The final rule against Banco Delta Asia isn’t a law; it’s a rule by a regulatory agency.
Because it’s not a law, there is no evidentiary/due process/transparency hocus-pocus.
The whole process is conducted secretly and unilaterally, which is pretty much the way the government likes it, I’m sure.
Beefs about rules are handled under the Administrative Procedures Act, which was enacted in 1946 to address concerns about the broad range of regulatory, quasi-legal powers wielded by agencies of the executive branch starting with FDR’s New Deal.
Interested parties may petition the relevant agency, in this case the Treasury Department, to review its ruling. Upon receipt of the petition, the Treasury Department can decide to reverse its rule or reject the petition; there’s no requirement to have any kind of hearing, rebut arguments, etc.
If the interested party is dissatisfied with the outcome, it can sue—in this case in district court.
However, the only basis for allowing a lawsuit to proceed is if Treasury abused its regulatory powers, in legal speak if Treasury acted arbitrarily and capriciously, abused its discretion, or otherwise acted not in accordance with the law.
BDA has already filed its petition.
Stanley Au is an “interested party” not just because he’s the majority stockholder in Delta Asia Group, the holding company that owns BDA.
He’s an interested party because the Treasury Department declared that his continued ownership of the bank is the sole reason why the Treasury Department can’t rest easy and accept the improvements that BDA, the government management committee running the bank, the Macau Monetary Authority, and the government of the Macau SAR undertook to improve bank management, tighten financial controls, and pass anti-money laundering and anti-terrorism laws during the 18 months of the Treasury’s investigation of BDA.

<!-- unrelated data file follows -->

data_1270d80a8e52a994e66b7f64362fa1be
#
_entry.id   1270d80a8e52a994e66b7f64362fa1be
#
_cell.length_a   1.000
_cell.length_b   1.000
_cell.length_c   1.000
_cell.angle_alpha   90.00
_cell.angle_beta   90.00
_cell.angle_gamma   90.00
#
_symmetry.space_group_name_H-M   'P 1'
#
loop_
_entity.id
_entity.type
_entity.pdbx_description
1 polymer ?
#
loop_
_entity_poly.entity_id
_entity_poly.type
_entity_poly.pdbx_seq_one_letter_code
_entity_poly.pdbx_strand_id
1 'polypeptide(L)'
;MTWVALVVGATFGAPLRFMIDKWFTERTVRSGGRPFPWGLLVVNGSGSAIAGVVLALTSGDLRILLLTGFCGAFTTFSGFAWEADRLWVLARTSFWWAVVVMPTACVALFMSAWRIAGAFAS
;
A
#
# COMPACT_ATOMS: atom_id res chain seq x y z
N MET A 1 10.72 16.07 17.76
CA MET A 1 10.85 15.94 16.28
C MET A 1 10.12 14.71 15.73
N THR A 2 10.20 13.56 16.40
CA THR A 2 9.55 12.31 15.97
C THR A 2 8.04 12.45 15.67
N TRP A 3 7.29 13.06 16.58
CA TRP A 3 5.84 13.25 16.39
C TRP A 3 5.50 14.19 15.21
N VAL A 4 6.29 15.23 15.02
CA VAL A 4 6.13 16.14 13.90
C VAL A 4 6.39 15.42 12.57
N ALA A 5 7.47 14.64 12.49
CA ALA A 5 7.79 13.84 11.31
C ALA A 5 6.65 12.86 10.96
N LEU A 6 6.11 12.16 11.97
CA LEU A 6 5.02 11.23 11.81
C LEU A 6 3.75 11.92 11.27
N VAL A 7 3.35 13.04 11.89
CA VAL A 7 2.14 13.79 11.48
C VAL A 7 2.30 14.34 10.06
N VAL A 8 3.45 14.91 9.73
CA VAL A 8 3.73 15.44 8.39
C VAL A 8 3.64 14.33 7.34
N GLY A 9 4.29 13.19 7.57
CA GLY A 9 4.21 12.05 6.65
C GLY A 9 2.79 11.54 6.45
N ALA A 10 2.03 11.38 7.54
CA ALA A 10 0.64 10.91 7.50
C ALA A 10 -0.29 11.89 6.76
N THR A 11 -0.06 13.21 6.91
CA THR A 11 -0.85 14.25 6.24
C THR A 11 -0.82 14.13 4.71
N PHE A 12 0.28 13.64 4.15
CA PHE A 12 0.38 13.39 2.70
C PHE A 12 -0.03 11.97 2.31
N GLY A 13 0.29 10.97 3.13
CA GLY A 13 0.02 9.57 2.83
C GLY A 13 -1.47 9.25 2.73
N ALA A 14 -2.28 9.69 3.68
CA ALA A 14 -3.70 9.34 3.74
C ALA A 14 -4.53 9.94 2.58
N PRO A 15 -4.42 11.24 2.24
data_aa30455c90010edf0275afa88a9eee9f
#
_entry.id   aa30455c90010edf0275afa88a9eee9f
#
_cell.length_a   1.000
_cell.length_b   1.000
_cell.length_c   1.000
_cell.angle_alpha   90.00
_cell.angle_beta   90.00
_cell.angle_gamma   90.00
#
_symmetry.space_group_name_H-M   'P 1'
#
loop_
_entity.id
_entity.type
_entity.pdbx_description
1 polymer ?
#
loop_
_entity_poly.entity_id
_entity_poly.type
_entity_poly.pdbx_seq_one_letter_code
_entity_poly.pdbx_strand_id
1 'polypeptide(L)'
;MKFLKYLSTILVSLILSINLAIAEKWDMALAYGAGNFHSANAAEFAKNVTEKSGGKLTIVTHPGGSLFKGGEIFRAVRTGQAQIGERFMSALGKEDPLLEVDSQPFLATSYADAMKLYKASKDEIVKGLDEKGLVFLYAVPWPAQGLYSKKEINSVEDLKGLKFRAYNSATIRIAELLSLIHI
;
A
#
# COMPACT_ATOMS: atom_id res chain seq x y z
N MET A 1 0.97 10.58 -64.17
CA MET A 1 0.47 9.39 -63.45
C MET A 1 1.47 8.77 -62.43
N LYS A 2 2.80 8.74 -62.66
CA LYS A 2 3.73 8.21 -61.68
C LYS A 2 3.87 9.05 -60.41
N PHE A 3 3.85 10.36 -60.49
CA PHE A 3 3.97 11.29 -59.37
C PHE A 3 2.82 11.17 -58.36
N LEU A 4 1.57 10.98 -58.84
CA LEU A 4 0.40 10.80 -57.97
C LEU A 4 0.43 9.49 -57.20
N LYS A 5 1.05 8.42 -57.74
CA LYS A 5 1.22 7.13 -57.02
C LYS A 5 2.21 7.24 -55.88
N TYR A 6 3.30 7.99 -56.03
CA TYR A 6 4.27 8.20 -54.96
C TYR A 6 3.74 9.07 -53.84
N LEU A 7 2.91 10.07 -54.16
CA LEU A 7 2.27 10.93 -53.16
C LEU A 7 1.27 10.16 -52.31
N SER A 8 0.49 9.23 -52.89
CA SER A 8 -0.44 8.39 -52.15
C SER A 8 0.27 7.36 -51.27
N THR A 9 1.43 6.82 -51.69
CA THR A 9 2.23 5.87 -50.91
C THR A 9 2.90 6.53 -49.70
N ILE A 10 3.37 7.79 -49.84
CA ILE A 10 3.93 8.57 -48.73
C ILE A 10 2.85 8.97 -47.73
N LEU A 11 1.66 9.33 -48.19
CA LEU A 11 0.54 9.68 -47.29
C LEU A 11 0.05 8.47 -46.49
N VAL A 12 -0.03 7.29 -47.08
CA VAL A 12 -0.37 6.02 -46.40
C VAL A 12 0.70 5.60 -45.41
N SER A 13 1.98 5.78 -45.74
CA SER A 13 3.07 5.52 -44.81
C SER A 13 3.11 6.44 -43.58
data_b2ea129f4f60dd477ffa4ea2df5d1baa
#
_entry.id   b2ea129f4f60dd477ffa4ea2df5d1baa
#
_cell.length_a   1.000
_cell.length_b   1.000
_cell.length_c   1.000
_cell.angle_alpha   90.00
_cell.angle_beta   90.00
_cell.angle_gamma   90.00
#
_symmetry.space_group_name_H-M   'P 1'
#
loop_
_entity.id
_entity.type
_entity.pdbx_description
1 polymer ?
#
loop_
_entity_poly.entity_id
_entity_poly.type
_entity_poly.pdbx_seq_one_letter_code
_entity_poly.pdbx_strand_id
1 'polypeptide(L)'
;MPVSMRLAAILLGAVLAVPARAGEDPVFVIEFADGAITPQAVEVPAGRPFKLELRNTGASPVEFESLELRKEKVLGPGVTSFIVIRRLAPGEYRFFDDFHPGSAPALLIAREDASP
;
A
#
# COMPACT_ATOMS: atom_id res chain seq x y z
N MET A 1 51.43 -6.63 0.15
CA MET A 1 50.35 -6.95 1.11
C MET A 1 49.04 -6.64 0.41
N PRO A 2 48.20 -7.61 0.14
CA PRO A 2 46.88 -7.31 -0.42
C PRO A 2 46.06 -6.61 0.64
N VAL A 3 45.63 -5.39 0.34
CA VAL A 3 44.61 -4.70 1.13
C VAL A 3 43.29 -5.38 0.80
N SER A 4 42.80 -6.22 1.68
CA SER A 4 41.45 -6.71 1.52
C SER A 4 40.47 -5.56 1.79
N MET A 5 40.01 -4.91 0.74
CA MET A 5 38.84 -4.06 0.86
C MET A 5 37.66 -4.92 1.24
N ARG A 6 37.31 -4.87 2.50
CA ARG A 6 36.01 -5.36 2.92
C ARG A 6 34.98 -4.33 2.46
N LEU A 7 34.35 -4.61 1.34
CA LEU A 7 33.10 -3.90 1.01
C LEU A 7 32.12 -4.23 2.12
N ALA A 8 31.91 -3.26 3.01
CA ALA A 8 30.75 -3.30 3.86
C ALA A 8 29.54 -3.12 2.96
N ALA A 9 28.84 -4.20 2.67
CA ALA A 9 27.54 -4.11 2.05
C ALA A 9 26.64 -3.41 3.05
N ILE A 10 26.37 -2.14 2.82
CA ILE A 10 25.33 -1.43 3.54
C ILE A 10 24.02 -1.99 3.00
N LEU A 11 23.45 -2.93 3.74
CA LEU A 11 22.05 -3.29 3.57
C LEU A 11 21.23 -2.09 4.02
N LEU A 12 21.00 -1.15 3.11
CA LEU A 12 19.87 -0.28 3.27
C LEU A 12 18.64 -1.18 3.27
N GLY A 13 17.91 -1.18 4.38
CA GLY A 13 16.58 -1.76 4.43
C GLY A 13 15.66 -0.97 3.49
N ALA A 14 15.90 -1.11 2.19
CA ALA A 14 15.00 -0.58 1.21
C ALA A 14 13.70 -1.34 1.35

As Treasury put it in the final rule:
Despite any remedial measures and regulatory changes, this historical pattern of disregard by the bank’s management and primary shareholder regarding both the systemic due diligence failures at the bank and the potential use of the bank for illicit purposes, and the resultant likelihood of recidivism…leave us concerned about the potential for the bank to be continued to be used for money laundering and other illicit purposes. [emphasis added—ed.]
Since the 2005-era managers of the bank are long gone and not coming back, that leaves Stanley Au as the only reason why BDA can’t be trusted to be a clean bank.
Obviously, Treasury doesn’t like Stanley Au.
But maybe that’s not a good enough reason to cut his bank off from the U.S. financial system.